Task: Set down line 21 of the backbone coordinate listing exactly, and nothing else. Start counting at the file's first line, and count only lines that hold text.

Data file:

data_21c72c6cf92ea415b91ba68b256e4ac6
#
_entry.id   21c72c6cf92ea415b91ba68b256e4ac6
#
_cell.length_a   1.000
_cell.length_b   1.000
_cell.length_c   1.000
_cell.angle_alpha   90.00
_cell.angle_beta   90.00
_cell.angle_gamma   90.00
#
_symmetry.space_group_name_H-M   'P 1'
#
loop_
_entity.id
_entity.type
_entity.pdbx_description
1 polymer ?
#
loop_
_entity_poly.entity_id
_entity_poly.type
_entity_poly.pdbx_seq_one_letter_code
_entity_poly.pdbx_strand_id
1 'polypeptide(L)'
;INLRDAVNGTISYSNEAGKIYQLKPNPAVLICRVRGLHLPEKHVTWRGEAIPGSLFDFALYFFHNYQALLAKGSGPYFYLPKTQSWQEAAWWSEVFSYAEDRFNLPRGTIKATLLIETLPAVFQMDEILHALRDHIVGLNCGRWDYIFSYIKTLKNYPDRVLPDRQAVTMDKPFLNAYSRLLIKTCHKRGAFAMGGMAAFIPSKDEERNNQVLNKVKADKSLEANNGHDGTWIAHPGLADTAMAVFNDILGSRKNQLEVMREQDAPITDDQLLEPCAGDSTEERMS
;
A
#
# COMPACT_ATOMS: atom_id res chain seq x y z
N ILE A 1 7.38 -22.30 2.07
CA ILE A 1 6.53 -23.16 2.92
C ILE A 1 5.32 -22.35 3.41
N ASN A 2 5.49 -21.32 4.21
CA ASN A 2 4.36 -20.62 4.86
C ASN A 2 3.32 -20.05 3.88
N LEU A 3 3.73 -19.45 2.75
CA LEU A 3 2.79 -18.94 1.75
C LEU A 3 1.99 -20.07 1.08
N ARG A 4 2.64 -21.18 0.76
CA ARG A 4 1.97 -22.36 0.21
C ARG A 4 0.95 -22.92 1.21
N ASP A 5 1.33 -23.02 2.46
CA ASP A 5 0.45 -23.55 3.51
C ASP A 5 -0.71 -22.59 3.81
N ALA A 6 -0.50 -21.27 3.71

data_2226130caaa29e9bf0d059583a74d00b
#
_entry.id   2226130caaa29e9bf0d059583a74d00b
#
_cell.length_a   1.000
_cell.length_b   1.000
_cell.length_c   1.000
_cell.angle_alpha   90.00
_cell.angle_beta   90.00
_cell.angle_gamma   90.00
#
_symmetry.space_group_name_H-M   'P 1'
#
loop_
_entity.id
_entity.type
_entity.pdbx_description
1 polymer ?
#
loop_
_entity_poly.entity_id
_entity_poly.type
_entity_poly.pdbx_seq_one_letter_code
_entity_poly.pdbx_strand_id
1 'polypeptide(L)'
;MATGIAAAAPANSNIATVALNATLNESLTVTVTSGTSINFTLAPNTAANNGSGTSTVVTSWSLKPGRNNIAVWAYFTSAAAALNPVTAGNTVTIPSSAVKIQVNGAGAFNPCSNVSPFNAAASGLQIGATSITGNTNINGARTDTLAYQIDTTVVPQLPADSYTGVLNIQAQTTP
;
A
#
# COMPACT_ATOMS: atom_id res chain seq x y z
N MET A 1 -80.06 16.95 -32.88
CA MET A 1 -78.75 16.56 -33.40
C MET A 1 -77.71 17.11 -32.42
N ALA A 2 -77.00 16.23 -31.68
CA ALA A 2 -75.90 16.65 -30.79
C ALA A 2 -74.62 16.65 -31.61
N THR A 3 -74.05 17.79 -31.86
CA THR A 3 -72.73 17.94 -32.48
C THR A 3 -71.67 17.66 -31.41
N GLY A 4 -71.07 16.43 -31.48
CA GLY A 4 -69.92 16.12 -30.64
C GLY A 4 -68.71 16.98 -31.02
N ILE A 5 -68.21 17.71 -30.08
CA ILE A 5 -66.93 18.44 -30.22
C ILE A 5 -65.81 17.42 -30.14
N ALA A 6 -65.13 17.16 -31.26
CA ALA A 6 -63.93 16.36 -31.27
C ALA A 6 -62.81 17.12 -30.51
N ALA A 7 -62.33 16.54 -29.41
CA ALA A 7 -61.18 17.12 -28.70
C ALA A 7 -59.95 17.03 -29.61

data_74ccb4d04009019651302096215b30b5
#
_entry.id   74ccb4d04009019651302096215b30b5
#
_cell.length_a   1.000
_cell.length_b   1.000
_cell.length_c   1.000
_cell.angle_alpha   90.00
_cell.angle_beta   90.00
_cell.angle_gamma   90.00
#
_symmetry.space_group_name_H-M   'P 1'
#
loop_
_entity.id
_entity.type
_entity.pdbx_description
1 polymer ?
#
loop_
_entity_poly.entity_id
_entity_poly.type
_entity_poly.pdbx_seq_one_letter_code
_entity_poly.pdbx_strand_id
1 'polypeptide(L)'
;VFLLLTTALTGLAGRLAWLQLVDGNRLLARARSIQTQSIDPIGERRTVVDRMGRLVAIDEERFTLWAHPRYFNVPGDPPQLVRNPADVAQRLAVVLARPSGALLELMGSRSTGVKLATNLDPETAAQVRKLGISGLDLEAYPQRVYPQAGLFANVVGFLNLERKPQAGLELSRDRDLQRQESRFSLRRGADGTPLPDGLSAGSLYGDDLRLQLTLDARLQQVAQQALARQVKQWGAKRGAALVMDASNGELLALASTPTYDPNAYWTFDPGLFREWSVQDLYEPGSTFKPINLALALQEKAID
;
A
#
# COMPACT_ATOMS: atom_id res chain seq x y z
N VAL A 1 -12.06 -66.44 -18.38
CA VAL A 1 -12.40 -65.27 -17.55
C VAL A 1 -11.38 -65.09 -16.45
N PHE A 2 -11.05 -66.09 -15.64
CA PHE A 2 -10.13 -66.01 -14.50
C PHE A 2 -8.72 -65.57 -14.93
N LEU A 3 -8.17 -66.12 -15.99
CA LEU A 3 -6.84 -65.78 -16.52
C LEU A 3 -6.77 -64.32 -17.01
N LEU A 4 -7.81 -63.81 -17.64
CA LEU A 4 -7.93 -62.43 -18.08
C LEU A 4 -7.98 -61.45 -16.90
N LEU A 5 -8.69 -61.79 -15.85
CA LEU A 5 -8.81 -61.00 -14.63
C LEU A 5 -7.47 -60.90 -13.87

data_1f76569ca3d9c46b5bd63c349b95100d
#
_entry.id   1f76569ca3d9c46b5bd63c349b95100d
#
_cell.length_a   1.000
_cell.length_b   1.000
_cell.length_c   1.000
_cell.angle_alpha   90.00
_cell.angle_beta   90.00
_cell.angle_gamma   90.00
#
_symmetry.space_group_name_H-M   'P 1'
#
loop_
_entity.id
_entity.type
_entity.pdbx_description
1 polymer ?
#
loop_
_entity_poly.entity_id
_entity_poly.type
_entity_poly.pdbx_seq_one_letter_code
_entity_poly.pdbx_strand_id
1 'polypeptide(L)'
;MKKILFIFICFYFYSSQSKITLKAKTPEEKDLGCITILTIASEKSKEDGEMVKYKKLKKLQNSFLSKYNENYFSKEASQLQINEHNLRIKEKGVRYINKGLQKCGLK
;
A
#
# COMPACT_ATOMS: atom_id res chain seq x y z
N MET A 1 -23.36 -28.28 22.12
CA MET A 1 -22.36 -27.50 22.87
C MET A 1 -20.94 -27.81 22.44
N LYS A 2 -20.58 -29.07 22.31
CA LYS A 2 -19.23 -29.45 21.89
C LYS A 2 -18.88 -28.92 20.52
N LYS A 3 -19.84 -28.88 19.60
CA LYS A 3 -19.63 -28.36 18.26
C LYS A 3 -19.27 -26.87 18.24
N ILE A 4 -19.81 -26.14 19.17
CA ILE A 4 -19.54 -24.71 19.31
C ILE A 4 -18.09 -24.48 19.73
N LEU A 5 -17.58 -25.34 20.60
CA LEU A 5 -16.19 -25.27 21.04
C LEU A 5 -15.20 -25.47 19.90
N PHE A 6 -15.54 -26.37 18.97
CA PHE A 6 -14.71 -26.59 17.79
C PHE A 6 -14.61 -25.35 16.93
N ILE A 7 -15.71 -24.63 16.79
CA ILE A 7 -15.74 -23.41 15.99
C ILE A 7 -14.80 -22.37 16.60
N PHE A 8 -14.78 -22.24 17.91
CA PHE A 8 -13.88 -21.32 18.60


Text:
_entity_poly.entity_id